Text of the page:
Part One of the novel shows two men, Henry and Bill, struggling to bring the corpse of Lord Alfred back to civilization. It is a time of famine, and they are low on food; also, they have little ammunition. Thus, they are in a desperate situation because they are being pursued by a pack of famished wolves. As the novel begins, they have six sled dogs, but one night, they notice that there are seven dogs to be fed. Strangely, the next morning, there are only five dogs to be fed. As a result, they become suspicious, and finally they notice a she-wolf who comes to the camp at night and lures the dogs away.
When the men have only two dogs left, Bill decides to shoot the she-wolf, but he is killed himself by the famished wolf pack. Thus Henry is left alone—with only two dogs and no ammunition—and after days of traveling, covering only a short distance each day, he is forced to build a fire to surround himself and protect himself from the wolves. When he awakens in the morning, he realizes immediately that his supply of wood is gone, and he cannot go out and search for some more. He resigns himself, therefore, to the inevitable, but he is finally rescued by a group of men who are also out in the wild.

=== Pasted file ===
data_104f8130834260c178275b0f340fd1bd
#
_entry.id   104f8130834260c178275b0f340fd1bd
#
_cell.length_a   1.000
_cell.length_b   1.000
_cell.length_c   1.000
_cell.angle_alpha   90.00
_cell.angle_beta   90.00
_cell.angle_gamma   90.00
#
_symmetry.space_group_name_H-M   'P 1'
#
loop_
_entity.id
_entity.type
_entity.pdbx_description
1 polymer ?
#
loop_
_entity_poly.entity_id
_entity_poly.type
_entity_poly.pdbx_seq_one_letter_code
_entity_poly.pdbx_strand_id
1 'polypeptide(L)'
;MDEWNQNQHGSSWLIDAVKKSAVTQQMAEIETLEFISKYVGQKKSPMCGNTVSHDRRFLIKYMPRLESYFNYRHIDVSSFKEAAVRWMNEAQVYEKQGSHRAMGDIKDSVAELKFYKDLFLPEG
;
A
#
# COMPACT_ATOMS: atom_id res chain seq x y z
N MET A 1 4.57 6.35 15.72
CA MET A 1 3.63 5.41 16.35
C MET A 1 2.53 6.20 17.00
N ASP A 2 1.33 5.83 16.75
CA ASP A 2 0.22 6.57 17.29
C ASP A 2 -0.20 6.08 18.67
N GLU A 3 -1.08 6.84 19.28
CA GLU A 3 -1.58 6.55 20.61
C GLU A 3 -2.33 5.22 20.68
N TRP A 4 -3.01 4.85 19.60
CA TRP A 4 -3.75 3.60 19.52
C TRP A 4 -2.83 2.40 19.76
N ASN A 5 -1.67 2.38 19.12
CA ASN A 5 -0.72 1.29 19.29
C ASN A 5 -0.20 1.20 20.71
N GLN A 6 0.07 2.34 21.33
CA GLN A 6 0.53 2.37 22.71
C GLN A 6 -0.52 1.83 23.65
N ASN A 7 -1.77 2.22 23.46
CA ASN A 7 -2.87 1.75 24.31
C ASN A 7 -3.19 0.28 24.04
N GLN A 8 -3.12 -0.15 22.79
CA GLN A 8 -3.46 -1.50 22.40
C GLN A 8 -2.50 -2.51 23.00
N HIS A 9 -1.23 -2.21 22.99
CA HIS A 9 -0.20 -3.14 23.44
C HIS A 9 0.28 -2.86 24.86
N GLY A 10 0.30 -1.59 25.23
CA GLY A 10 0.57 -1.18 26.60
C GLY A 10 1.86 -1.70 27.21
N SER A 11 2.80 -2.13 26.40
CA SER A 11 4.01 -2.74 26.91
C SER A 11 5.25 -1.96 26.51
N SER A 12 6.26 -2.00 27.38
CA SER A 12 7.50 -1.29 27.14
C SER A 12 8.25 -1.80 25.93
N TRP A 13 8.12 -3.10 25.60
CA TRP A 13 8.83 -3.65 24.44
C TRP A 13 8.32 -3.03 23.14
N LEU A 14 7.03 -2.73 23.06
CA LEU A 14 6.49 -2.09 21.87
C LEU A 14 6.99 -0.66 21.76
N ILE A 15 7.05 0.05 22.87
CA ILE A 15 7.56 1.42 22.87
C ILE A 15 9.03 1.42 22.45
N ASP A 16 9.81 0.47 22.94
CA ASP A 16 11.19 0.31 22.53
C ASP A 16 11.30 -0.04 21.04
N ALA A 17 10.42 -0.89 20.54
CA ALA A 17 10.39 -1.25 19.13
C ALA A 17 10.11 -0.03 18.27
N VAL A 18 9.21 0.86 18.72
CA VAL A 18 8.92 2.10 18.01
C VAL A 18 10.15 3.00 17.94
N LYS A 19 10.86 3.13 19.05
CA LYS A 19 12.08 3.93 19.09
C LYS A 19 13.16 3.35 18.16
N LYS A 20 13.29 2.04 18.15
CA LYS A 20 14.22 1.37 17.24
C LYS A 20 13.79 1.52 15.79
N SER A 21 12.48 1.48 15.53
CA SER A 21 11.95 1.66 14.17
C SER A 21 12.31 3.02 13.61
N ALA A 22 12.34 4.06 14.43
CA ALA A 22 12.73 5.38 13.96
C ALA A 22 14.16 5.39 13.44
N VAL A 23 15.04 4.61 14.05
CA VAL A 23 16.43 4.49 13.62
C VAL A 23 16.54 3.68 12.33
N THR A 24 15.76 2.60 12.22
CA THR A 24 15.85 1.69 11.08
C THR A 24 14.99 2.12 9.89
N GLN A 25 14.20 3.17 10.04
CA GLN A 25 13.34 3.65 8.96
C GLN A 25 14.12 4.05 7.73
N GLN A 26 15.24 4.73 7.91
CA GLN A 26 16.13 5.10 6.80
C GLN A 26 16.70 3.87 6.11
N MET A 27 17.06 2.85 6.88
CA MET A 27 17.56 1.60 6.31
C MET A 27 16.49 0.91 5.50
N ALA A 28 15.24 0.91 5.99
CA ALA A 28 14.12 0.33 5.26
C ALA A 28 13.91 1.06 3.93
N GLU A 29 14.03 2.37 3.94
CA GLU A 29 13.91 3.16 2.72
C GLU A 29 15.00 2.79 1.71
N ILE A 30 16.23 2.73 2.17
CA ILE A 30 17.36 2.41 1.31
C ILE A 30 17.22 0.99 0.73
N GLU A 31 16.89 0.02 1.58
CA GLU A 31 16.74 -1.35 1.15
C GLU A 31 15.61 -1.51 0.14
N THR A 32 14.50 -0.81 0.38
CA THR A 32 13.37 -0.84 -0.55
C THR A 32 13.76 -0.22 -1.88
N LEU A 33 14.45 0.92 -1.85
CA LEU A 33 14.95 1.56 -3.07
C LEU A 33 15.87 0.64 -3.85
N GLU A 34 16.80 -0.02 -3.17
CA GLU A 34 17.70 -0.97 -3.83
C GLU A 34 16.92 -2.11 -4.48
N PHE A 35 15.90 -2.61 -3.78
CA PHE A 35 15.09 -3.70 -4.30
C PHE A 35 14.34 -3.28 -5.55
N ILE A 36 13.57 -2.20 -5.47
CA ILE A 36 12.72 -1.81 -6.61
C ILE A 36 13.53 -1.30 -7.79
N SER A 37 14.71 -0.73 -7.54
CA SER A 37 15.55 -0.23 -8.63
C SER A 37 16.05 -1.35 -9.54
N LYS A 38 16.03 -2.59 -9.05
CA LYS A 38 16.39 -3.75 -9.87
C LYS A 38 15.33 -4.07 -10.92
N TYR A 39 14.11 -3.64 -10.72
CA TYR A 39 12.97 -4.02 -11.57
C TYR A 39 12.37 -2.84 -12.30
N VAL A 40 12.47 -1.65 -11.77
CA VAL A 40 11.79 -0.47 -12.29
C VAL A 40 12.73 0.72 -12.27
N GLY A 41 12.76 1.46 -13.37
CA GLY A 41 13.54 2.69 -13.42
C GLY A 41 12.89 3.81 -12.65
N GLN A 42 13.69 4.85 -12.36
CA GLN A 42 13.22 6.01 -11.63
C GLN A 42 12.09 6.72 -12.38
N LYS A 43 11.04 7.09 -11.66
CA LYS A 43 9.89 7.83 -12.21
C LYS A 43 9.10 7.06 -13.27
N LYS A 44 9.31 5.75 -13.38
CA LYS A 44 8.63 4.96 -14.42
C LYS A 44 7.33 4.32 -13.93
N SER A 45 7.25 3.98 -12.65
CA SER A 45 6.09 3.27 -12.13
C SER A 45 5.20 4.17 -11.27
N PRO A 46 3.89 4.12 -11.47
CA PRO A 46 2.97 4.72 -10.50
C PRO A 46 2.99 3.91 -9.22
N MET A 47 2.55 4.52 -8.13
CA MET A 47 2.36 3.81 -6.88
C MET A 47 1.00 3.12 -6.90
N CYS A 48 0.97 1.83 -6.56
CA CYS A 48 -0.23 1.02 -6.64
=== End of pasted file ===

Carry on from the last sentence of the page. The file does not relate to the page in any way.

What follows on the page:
Part Two of the novel shifts the narrative perspective to that of the she-wolf. After the famine is over, the wolf pack separates, and the she-wolf and three males travel together, until one of the wolves, “One Eye,” kills the other two. The she-wolf and One Eye travel together, then, until it is time for her to settle down to give birth to her cubs. Another famine comes upon the land when the cubs are still young, and all of the cubs die—except one: a gray wolf cub. This gray wolf is the strongest and the most adventuresome of all the litter. Yet early in his life, he learns how to snare food and along with this ability, he learns the lesson of the wilderness—that is, “eat or be eaten, kill or be killed.”
In Part Three, the cub and its mother wander into an Indian camp, where the mother is recognized by an Indian named Gray Beaver; she answers immediately to the call of “Kiche,” and the little gray cub is promptly named White Fang.